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Couch Potato

I Like to Watch (Instantly): Eat Drink Man Woman, The Road Home

Notable romantic Chinese titles from the Netflix Watch Instantly world

Eat Drink Man Woman
Eat Drink Man Woman

Eat Drink Man Woman (1994)

Directed by Ang Lee

Cast: Sihung Lung, Yu-Wen Wang, Jacqueline Wu Chien-Lien, Kuei-Mei Yang, Sylvia Chang, Winston Chao, Chao-jung Chen, Lester Chit-Man Chan, Yu Chen

Long before Brokeback Mountain, Chinese director Ang Lee was making films that explore traditional society's norms and depict how people break away from them. In Eat Drink Man Woman, Lee tells the story of a Taiwanese master chef and his three daughters, and how they transcend conventional Chinese thinking through their unusual love life’s. Using food as a metaphor, the movie excels in delivering a deeply philosophical message in a fairly simple manner. The script, with all its subtle humor and wit, develops the film's homey feel. The plot, although not the most elaborate element in the film, is unpredictable. The actors' standout performances catch the audience off-guard and can break the toughest of hearts. And the cameos of food, schools and streets give us a glimpse of the colorful Chinese culture. Overall, a film that would fill empty your stomach but fill your heart, and leave you feeling so damn good.

The Road Home
The Road Home

The Road Home (2000)

Directed by Yimou Zhang

Cast: Ziyi Zhang, Honglei Sun, Hao Zheng, Yuelin Zhao, Bin Li, Guifa Chang, Wencheng Sung, Qi Liu, Zhongxi Zhang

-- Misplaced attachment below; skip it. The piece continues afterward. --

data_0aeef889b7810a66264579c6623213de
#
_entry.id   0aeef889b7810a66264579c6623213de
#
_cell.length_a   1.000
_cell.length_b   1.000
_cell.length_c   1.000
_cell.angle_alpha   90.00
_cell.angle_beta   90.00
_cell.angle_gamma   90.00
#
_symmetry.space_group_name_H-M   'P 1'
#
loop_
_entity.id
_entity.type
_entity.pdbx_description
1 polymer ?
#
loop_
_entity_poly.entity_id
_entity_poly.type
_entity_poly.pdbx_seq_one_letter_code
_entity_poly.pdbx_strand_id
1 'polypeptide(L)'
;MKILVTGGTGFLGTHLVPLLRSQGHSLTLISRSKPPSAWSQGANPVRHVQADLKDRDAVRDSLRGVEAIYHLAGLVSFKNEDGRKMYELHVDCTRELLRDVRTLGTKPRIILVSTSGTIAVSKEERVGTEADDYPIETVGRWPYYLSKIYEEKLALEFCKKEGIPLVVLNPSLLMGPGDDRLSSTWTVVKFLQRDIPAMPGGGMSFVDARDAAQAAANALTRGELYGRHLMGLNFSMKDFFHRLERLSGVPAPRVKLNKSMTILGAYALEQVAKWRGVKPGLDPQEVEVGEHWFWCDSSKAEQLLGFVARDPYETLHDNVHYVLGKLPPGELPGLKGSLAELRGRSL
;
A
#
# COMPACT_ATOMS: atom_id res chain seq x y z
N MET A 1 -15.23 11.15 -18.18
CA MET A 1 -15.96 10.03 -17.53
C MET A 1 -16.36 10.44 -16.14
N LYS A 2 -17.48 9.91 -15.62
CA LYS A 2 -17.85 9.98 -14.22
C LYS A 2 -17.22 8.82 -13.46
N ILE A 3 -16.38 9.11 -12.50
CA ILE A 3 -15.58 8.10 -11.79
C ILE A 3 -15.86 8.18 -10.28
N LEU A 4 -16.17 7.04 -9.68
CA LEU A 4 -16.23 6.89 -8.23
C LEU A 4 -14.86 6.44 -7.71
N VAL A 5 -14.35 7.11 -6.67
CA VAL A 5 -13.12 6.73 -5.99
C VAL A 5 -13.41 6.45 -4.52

From director Zhang Yimou (Not One Less) comes this sweet and solemn love story set in 1950s China, just as the country enters communist mode. When Luo Yusheng (Sun Honglei), the village's appointed teacher, arrives to the province one day, farm girl Zhao Di (Zhang Ziyi, Crouching Tiger Hidden Dragon) immediately falls in love with him. Di attempts to get near Luo, and eventually succeeds, but when he is suspected to have been involved in political trouble, Luo is forced to return to the city, and Di becomes burdened by a long wait. The minimalist plot stands out sans fancy music and sets, probably because of its heart-piercing pain and purity. The film's use of smooth transition from black and white to color is both clever and stylish. The landscapes and hues shown are definitive of great cinematography. And I have to hand it down to the Chinese to deliver a super meaningful message in the simplest of ways. One of the most romantic films I've ever seen.

 
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